Once your digital audio information is safely on board, it’s delivered to your ears by a couple of oversized (11mm) wool-composite full-range dynamic drivers. Earfun isn’t quoting a frequency response, but it is prepared to say these drivers offer ‘extended’ high-frequency response.
There are three mics fitted to each earbud: feed back, feed forward and voice pick-up. This array features cVc 8.0 technology, and takes care of active noise-cancellation, telephony and voice- assistant interaction. Always assuming your source player has a native voice-assistant, that is…
Codec support SBC, AAC, aptX Adaptive
Battery life 45h (claimed)
Charging USB-C, Qi
ANC? Yes, hybrid
Built-in mic and controls? Yes
Weight 52g (charging case)
Finishes x3 (black, white, blue)
You may prefer to use the capacitive touch-controls integrated into each earbud, of course. They’re reasonably responsive and reliable, and can put you in control of ‘volume up/down’, ‘play/pause’, ‘skip forwards/backwards’, ‘answer/end/reject call’ and ‘summon voice assistant’. In addition, you can cycle through your active noise-cancellation options (‘on’, ‘off’ and ‘ambient sound’).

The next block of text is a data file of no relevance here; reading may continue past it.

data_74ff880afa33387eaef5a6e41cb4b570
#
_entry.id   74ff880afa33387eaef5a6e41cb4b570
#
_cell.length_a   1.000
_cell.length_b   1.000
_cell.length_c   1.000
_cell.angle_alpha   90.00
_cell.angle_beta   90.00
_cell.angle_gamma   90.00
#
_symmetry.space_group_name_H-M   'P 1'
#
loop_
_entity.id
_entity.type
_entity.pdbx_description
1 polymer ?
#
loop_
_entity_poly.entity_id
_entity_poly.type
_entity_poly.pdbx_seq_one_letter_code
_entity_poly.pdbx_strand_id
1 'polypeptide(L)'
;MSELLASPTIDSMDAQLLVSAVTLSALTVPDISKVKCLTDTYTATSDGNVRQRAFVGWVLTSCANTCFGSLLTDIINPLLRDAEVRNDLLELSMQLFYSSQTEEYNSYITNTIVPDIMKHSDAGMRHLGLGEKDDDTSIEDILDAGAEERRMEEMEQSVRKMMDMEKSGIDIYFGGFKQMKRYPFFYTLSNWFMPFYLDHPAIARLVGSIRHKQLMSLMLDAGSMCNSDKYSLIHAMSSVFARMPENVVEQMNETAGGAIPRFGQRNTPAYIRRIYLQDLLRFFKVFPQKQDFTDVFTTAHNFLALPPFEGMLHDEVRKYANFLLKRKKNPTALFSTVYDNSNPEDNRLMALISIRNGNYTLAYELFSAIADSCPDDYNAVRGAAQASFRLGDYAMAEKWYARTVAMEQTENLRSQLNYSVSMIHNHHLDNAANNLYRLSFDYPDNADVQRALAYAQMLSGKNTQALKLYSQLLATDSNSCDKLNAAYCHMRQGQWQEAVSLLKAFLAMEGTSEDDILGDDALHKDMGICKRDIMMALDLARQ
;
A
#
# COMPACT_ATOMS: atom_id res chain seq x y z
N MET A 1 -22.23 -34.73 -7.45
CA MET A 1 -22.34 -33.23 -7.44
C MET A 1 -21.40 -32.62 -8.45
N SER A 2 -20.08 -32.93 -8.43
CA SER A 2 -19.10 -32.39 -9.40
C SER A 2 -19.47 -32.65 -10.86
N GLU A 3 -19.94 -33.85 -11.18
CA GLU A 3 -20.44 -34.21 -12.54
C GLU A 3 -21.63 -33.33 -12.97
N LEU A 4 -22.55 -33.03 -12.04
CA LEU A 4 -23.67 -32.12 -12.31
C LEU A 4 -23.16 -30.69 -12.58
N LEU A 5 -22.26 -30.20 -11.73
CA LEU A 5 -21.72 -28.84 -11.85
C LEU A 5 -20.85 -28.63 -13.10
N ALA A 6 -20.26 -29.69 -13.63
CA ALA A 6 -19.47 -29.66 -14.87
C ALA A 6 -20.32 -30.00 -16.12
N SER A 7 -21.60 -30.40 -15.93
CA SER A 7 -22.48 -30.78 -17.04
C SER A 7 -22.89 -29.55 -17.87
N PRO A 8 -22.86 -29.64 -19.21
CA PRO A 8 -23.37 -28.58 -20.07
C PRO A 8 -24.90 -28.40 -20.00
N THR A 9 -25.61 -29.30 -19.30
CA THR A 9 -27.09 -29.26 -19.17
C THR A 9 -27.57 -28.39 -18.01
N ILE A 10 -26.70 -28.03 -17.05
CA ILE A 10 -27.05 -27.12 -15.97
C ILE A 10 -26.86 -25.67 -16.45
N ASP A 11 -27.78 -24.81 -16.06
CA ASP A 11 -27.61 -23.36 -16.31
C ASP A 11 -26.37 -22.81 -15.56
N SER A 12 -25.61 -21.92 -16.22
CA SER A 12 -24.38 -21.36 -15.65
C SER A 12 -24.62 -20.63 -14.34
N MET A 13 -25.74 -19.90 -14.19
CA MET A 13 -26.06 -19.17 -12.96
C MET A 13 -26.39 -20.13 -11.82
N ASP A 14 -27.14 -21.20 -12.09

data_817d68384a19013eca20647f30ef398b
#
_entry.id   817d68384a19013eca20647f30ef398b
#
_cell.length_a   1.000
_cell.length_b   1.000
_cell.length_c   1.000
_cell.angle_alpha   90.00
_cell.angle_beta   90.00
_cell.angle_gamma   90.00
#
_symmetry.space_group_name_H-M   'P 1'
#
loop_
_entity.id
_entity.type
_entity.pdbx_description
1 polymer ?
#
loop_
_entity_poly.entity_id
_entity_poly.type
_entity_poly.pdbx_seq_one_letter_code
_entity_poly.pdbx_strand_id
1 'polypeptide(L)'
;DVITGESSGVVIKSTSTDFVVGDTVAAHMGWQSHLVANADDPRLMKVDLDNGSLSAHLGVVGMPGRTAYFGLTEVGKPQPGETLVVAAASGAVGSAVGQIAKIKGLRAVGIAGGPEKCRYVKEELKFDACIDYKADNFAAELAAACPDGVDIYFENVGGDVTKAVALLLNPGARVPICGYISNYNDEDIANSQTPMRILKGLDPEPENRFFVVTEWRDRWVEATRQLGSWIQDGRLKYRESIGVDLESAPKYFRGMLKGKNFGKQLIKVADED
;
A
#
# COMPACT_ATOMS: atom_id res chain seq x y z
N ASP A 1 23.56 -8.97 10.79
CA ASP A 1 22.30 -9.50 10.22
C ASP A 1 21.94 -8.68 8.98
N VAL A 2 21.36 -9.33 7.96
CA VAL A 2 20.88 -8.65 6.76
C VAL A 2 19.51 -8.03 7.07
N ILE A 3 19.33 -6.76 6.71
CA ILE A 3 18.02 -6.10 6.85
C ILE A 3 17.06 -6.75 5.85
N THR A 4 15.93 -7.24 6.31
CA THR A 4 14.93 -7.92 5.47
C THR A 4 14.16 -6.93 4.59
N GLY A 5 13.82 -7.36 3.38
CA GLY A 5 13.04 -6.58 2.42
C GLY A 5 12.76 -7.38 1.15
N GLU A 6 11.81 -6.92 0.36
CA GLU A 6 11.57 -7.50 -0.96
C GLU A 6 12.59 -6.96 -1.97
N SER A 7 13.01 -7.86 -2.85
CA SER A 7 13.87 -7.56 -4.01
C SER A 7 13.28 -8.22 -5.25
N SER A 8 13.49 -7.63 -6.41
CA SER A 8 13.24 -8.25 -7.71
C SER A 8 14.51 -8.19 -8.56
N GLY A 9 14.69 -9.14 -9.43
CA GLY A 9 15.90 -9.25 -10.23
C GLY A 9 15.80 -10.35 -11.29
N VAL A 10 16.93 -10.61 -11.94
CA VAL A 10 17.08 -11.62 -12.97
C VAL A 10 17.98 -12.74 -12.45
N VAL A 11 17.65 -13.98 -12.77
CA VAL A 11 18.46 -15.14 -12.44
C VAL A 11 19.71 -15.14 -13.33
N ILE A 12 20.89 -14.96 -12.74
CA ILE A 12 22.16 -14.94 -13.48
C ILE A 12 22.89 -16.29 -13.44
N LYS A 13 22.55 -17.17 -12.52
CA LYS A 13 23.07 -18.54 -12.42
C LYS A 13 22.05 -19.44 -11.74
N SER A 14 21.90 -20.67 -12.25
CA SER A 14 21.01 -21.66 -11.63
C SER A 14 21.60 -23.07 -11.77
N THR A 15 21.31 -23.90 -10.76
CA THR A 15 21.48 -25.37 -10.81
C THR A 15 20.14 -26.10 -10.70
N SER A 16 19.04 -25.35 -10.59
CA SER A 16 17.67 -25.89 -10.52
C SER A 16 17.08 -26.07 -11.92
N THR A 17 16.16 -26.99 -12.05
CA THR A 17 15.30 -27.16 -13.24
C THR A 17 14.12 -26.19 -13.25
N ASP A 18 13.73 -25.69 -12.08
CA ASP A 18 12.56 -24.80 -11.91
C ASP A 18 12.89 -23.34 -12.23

The touch-controls can be rearranged in the Earfun Audio app that’s free for iOS and Android. As well as dictating how many taps on the earbuds do what, here’s where you can check for updates, fiddle with EQ settings, examine remaining battery life and all the other usual stuff. It’s a useful and gratifyingly stable example of the type.
Earfun is claiming nine hours of power in the earbuds themselves, with a further four full charges in the case giving a total of 45 hours – that’s with active noise-cancellation (ANC) switched off. Turn it on and the numbers drop to seven hours from the buds for a total of 35 hours. Which wouldn’t be bad at all if it was entirely accurate.
To be fair, Earfun isn’t as optimistic as some rival brands when it comes to quoting battery life. But nevertheless, you should probably budget for 7+28=35 with ANC off and 6+24=30 when it’s switched on – this way, you won’t be disappointed.
No matter how long it’s taken to exhaust the battery, though, you can recharge your Air Pro 3 from ‘flat’ to ‘full’ in around two hours using the case’s USB-C socket. The Earfun are Qi-compatible, but wireless charging of course takes longer.
You’re able to interfere with the sound of the Air Pro 3 using the EQ settings in the app, of course. Less welcome, but no less significant, is the difference in overall sound the Earfun deliver depending on whether or not you’ve switched active noise-cancellation on. No matter how you seek to stick your oar into the audio performance, though, there are fundamental characteristics to the sound these earbuds make – for better and for worse.